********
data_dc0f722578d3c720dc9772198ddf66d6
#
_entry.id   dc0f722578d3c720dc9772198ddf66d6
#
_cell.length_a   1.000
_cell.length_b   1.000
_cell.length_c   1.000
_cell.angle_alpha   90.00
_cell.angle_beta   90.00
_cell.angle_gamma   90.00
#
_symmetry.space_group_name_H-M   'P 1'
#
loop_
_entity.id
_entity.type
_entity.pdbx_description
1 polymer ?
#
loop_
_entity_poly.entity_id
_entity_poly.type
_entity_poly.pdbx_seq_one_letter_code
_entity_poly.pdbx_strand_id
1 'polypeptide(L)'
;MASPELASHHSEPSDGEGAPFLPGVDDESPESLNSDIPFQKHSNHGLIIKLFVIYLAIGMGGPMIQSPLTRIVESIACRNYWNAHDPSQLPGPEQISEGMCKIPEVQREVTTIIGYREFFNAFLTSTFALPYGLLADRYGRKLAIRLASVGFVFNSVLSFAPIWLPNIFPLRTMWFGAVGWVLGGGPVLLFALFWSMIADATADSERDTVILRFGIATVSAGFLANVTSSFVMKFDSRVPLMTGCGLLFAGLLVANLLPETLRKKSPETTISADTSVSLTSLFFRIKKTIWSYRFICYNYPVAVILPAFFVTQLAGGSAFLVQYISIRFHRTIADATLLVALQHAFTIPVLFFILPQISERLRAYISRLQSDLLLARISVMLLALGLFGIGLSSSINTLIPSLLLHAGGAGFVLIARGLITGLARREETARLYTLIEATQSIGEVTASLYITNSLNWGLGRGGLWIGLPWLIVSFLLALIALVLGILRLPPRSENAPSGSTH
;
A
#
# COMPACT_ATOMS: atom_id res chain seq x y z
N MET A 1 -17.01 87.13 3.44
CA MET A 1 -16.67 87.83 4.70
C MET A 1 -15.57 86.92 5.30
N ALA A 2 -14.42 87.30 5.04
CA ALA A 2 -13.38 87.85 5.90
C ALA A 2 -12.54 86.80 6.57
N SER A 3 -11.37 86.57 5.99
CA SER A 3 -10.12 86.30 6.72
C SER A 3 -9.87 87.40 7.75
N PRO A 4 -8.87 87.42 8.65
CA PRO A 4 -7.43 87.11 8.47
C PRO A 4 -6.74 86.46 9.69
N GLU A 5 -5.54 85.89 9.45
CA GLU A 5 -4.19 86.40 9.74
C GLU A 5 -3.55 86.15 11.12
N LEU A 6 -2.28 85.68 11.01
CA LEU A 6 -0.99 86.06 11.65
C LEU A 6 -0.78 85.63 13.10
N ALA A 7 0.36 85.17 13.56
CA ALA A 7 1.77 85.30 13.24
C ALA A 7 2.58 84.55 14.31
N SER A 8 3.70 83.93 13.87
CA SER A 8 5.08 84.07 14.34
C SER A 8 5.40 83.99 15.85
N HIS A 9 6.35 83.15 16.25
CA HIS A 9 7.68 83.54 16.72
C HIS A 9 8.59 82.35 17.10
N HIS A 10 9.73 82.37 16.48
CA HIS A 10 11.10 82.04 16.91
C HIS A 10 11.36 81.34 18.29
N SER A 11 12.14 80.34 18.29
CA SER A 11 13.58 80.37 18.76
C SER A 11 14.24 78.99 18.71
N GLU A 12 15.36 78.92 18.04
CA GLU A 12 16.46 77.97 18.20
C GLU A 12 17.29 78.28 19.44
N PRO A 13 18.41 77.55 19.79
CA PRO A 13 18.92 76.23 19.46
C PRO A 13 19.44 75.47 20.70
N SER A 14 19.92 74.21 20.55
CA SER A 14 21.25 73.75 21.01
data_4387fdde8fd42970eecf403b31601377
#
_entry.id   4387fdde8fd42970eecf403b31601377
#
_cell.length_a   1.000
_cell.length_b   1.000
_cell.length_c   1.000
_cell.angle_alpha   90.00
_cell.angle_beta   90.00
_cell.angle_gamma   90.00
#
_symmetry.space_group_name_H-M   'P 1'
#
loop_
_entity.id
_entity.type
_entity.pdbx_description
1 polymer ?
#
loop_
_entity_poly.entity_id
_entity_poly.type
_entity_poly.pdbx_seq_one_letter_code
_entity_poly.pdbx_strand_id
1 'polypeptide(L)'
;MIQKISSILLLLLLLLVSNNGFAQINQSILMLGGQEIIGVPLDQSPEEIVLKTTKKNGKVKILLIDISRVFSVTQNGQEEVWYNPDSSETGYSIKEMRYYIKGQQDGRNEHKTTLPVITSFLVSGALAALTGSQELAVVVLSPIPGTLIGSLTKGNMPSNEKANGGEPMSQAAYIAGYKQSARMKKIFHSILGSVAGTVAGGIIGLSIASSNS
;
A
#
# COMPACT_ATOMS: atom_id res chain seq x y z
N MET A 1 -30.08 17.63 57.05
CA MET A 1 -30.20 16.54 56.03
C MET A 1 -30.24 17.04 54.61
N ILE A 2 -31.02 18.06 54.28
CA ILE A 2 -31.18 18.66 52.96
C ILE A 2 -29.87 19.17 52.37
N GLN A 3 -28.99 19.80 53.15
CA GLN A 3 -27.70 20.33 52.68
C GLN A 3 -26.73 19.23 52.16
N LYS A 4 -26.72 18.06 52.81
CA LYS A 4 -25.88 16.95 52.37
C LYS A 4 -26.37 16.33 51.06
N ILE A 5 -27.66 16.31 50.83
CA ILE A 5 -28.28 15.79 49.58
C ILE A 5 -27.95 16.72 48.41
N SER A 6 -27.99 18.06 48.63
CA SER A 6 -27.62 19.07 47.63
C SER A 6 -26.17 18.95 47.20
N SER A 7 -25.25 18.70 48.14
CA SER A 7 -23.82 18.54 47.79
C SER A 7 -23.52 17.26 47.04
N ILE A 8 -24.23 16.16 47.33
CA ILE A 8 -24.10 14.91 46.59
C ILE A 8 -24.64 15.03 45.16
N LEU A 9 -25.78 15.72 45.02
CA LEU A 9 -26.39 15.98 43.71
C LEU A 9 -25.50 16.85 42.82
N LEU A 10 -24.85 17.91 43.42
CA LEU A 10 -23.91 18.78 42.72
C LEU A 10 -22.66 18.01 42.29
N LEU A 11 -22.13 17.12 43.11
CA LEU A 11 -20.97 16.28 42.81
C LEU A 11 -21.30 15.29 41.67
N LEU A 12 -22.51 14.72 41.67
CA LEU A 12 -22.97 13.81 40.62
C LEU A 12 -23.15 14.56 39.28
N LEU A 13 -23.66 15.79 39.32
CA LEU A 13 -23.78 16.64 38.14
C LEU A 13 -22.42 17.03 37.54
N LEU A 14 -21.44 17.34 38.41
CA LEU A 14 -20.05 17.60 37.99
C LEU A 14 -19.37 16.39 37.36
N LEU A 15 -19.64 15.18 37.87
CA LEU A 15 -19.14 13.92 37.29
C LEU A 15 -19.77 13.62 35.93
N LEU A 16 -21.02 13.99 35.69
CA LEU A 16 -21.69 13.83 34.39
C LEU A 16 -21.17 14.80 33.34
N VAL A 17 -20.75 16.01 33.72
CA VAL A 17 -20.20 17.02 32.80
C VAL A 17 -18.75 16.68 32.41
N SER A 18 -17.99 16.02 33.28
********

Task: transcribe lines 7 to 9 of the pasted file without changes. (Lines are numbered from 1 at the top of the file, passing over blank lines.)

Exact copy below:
_cell.length_c   1.000
_cell.angle_alpha   90.00
_cell.angle_beta   90.00